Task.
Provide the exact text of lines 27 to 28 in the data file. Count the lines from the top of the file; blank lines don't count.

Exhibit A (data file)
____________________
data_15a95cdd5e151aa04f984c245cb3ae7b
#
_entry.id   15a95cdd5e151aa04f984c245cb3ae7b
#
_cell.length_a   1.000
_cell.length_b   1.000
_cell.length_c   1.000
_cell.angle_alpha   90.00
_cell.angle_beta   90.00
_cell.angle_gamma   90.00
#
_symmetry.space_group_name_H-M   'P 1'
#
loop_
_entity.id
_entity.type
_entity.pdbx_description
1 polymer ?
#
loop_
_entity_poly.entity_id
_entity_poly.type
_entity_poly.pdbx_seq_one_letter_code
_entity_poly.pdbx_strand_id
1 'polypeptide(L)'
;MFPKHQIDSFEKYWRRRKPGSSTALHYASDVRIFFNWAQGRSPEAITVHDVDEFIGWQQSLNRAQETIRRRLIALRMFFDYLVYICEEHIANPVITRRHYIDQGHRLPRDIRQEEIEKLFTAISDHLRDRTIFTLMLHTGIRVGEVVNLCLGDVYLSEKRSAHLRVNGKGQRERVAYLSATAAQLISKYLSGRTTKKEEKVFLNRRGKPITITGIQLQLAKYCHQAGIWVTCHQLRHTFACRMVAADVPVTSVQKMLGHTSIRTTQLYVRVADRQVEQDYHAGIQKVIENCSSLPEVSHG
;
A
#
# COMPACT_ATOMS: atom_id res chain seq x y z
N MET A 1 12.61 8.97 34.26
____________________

;
A